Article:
A lawsuit alleging that the Obama administration is illegally dragging its heels over responding to FOIA requests has been filed by conservative watchdog group the Cause of Action Institute. The group believes the requests are being forced through often lengthy review processes by White House lawyers. [Politico’s Josh Gerstein]


The ceasefire in Yemen is being threatened by a steep escalation in violence over the past few days, but even if the government-Houthi negotiations succeed, Yemenis say the “vicious fighting, past broken promises and deepening divisions” may lead them into another, even uglier war, reports Kareem Fahim. [New York Times]

The identity of an al-Qaeda bomb-making instructor has been revealed: Anwar al-Awlaki, the US imam who joined the Islamist group in Yemen and became its leading English-speaking propagandist. Al-Awlaki was killed in a drone strike in 2011 – the first US citizen to be killed without criminal charges or trial in the fight against terrorism. The revelations were made in court documents relating to the case of Minh Quang Pham, a British al-Qaeda operative currently on trial. [New York Times’ Scott Shane and Benjamin Weiser]


Islamic State appears to have infiltrated asylum centers in Rome, Italy, a number of recent arrests indicate. On Tuesday, Italian police entered the Bari-Palese CARA Refugee Reception Center in Puglia and arrested an Afghani national on international terrorism charges, while other arrests took place in camps elsewhere. [The Daily Beast’s Barbie Latza Nadeau]

Germany plans to increase the size of its armed forces for the first time since WWII, Defense Minister Ursula von der Leyen announced yesterday. She said the decision was prompted by Russian aggression and fear of terrorist attacks. [Wall Street Journal’s Anton Troianovski]


A Palestinian teenager was convicted of two accounts of attempted murder by an Israeli court yesterday, for his role in a stabbing attack in East Jerusalem last October. Both perpetrator and victim were 13 at the time of the attack. [New York Times’ Isabel Kershner]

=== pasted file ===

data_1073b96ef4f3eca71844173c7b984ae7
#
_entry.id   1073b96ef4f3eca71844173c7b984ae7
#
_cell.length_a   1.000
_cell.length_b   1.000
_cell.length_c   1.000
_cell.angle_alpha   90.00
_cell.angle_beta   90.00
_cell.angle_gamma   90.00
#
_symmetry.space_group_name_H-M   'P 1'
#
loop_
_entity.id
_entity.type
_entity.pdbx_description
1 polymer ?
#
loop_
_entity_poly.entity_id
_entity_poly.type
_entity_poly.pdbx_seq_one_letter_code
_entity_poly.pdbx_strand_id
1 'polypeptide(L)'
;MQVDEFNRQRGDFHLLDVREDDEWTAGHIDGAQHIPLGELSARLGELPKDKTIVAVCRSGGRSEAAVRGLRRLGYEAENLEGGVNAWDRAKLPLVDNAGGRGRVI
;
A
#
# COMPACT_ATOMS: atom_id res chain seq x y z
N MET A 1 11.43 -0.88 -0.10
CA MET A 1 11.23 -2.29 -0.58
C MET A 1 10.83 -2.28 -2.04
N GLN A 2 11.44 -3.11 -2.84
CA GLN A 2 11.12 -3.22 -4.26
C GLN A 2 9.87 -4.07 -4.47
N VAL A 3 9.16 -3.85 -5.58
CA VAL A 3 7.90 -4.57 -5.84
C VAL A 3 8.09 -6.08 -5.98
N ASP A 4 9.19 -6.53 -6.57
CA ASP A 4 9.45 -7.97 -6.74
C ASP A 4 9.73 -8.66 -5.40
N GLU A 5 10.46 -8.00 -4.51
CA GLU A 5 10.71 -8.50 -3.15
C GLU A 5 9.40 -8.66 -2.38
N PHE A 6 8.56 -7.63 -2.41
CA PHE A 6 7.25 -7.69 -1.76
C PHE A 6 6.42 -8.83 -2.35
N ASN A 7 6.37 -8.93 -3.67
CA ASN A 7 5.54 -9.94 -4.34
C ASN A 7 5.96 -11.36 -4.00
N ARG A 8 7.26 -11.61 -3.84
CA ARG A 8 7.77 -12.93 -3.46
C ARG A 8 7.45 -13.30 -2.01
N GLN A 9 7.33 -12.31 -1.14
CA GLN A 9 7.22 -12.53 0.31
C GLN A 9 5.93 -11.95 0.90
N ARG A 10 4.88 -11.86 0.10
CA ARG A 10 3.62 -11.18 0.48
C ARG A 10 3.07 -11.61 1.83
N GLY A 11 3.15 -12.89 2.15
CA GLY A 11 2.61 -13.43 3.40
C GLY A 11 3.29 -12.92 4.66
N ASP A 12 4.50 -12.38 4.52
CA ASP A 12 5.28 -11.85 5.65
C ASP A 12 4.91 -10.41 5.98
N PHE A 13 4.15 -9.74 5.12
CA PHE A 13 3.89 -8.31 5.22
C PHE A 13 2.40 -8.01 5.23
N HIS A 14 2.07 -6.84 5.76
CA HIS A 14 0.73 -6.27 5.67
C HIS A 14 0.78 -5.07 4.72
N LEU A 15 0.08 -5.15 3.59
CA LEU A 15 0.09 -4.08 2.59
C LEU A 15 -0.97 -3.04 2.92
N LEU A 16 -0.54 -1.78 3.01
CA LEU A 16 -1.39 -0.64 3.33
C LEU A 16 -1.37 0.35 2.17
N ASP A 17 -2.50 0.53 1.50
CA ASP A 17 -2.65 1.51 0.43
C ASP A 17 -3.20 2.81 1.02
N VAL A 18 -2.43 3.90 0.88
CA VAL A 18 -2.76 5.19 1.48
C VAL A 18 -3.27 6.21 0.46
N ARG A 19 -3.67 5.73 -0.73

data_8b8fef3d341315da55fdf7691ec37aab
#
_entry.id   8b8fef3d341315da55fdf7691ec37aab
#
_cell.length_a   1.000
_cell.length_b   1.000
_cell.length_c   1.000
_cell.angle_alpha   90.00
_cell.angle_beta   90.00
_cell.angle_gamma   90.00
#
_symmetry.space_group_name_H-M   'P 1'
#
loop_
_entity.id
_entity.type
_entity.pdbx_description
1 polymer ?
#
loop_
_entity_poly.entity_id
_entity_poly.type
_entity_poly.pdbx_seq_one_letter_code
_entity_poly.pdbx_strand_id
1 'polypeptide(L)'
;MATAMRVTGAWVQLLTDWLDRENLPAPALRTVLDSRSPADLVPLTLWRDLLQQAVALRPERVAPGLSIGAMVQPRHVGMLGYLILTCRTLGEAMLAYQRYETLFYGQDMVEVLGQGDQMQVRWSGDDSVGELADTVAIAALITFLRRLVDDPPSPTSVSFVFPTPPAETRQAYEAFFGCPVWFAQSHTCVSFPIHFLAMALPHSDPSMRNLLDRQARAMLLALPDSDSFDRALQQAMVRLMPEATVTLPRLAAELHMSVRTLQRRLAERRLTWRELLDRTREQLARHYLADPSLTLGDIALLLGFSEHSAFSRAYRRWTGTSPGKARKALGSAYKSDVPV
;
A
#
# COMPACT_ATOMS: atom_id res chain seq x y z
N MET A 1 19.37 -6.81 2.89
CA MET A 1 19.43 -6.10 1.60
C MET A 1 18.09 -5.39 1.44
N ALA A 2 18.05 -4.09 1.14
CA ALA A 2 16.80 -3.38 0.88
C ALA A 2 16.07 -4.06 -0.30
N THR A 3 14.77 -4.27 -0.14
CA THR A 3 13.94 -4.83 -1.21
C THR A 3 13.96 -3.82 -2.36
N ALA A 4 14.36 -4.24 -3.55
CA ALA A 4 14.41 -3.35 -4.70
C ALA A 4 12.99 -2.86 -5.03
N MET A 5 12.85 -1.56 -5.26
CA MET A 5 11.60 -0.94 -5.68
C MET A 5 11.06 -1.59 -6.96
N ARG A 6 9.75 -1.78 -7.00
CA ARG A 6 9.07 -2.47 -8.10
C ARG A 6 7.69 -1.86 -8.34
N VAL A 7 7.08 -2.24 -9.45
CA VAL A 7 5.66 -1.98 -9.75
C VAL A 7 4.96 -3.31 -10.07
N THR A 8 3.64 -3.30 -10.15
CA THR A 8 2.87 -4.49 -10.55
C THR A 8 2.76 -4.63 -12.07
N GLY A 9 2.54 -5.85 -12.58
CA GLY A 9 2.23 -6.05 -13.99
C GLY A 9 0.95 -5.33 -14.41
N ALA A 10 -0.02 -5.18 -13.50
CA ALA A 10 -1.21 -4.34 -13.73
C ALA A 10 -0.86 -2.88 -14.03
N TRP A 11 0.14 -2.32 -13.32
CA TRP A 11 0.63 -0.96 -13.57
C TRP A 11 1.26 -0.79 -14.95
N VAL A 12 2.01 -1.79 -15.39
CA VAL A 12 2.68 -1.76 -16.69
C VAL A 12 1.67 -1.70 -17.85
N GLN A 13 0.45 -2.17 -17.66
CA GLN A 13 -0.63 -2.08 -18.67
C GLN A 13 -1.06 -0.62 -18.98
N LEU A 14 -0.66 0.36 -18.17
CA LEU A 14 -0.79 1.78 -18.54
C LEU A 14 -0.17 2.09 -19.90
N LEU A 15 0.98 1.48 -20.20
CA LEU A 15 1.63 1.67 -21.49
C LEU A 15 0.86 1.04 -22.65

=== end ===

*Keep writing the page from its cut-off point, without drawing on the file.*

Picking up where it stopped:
Israeli police have begun a manhunt for the attackers of two elderly women in Jerusalem yesterday. Two men were arrested yesterday in an Arab area of East Jerusalem, but released shortly afterwards. [AP]


A long-time aide to Hillary Clinton momentarily left an FBI interrogation because she was being questioned on an “off-topic issue” recently, indicating the “tension” around the FBI probe, suggests Matt Zapotosky. Cheryl Mills served as chief of staff while Clinton was secretary of state. [Washington Post]

Sensitive information is “routinely” emailed on unclassified government servers, a recently released train of emails involving numerous officials, including former secretary of state Hillary Clinton, has revealed, reports Steven Lee Myers. [New York Times]


The son of a former Pakistani prime minister has been flown home after he was rescued from Taliban captivity during a joint US-Afghan raid yesterday. [AP’s Zaheer Baber and Rahim Faiez]

Eleven tons of ammonium nitrate have been seized at the border between Afghanistan and Pakistan; the chemical, which is used for making bombs, was found hidden under fruit crates in a truck coming from Pakistan, the Afghan government said yesterday. [NBC News’ Melanie De Lima and F. Brinley Bruton]